Fekete tragedy led to change
Saturday marks 10 years since the Fekete murder-suicide, a tragedy in Red Deer that changed the way Albertans respond to domestic violence.
On Sept. 28, 2003, Josif Fekete gunned down his wife Blagica and their three-year-old son in a Red Deer apartment building, before turning the shotgun on himself.
Recommendations from the 2005 Fekete fatality inquiry resulted in community organizations working with domestic violence victims to partner closely with the criminal justice system, police and corrections.
“I think the biggest change has been the collaborative partnerships that have been created. That collaborative process has allowed us to work together as a co-ordinated team to identify high-risk cases and begin to strategize and case manage to mitigate the risk,” said Ian Wheeliker, executive director of the Central Alberta Women’s Shelter, on Thursday.
“Each month we’re looking at an average of six high-risk cases.”
Some of high-risk cases are under scrutiny for months and cases judged to be lower risk also get a second, careful look, he said.
A monitored exchange and safe visitation program was also developed at Central Alberta Women’s Outreach to improve the safety of any children involved.
But Wheeliker said only a limited number of families can participate in the program and more should be done to co-ordinate the protection of children by getting family and criminal courts to work together.
Or better yet, he suggested, unify those courts into one court for domestic violence cases. After all, family court is where child custody and visitation are determined.
“I often see cases where I have grave concerns for the children and the victim because there’s been a lack of information shared between the criminal court and the family court.”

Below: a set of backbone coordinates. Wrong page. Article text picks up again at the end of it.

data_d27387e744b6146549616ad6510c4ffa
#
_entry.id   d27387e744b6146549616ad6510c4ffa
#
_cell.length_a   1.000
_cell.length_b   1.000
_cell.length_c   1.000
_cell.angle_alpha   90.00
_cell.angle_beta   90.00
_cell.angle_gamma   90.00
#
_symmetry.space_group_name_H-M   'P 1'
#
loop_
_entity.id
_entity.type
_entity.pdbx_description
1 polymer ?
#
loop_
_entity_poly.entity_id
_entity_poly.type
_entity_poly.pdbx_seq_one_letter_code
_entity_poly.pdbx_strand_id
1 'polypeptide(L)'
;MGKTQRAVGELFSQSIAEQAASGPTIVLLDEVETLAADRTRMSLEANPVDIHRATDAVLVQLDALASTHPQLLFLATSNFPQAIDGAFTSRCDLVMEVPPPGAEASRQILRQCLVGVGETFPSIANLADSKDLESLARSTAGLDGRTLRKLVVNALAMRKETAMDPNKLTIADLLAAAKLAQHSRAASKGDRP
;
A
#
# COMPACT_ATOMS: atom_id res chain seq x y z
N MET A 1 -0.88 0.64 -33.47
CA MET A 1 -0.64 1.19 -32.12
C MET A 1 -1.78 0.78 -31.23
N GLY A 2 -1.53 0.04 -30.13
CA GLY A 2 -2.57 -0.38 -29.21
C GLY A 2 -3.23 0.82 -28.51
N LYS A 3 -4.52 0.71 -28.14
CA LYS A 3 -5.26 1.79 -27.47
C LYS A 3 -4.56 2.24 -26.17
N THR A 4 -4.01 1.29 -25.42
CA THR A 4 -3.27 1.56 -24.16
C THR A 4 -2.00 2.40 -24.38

More education must also be done to reach out to young families in conflict before abuse and violence can start and before the cycle continues to the next generation, he said.
“It has to be a collaborative project. It’s got to include multiple agencies in the community and the school divisions have to be major stakeholder in the process.”
Wheeliker said the Red Deer RCMP’s Domestic Violence Unit has responded to more than 9,000 calls since it was created after the fatality inquiry.
Calls to the police plateaued at about 150 per month so the number of high-risk files may have plateaued as well, he said.
“We have made significant improvements. The domestic violence court program and the creation of police units have definitely enhanced the safety of victims.
“Can we guarantee there’s not going to be another tragedy? No. We’re not at that point. I don’t know honestly if we’ll ever be able to guarantee that.”
But as Saturday approaches, it’s important to “keep the Feketes in our thoughts and in our prayers” and to let the community know that there has been positive change since the tragedy, he said.